I wear my feminism proudly as a badge. It is difficult, of course. I have been told I am making a fuss about too little, I have been told I am taking myself too seriously and that I have no sense of humor. Self-doubt mars my image of myself. But you know what? Fuck that. Because so many men are skeptical of women’s abilities to achieve things and so many women, including me, are scared of getting close to the men in their lives. That is because both sides are suffering under the patriarchal grips of society. I’m not saying I am capable of changing anything. I hold my own convictions and walk down the road. But when the guys/men I know won’t even acknowledge the things I, a girl they are familiar with, faces how can they be expected to understand the problems of society at large? Feminism isn’t a dirty word. It is a word that talks about equality for the sexes. Feminism is hard because our gender-defined roles have been stagnated for so long, any change is painful and slow. For many men and women, it is hard to accept that the younger generation needs to grow outside the shadow of well-defined gender roles. Feminism becomes undermined when people use it to make unnecessary claims about the superiority of women over men. That is not what it should be about. Ideally, feminism should be an expression of exercising equality. When representatives from both genders come together in a constructive discussion, having left their former prejudices at home and having acknowledged that women are, in general, on a weaker foothold but that does not mean there are no male-centric issues to be addressed, that is when something meaningful will come out of such a discussion Many people are tired of repeating this, of course. Feminism can be confusing, even for those who try to incorporate it into their lives. It often confuses me too. But that doesn’t mean we are incapable of reading the finer print or we should use our frustration as a shield against even letting such a discussion gain momentum. Got it? Sure?Okay.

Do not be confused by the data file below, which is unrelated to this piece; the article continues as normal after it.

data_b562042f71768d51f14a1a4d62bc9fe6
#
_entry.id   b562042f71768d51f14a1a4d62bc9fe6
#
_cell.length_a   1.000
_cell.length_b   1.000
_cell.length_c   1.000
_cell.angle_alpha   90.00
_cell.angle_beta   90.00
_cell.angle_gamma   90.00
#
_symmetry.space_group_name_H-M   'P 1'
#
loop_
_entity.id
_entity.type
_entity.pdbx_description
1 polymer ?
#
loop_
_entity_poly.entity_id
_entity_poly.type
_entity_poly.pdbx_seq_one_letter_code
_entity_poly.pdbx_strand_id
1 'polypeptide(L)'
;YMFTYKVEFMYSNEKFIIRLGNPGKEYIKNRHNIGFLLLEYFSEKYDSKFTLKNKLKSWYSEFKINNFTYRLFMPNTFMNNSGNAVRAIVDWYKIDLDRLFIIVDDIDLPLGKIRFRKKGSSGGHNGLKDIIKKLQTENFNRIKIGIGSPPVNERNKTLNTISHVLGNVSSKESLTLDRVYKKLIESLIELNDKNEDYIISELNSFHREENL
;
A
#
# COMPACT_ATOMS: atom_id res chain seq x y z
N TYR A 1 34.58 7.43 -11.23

Beware of the lecherous starer. You will usually see him in crowded, public places. You will end up brushing shoulders, maybe more, against him on a train platform. He could be an executive, your dad’s age. Carrying a briefcase, with a bald spot and graying hair around the temples, this man could be on an early morning train you take. And if you’re travelling back on the same day, he can be right there on your train back as well. You will be disgusted that someone who is obviously married and may even have a daughter of his own, is staring at you in this way. You will be a little scared too because you are travelling alone and what if your destinations are the same? And this man will make the effort to stare, stare, stare until it is too blatantly obvious that he is going out of his way, bending in odd directions to look at you. You are supposed to be flattered by this disgraceful display of animist behaviour? You are supposed to think, oh well, men just have a lot of sex drive inside them. Good for him to have found a means to let it all out?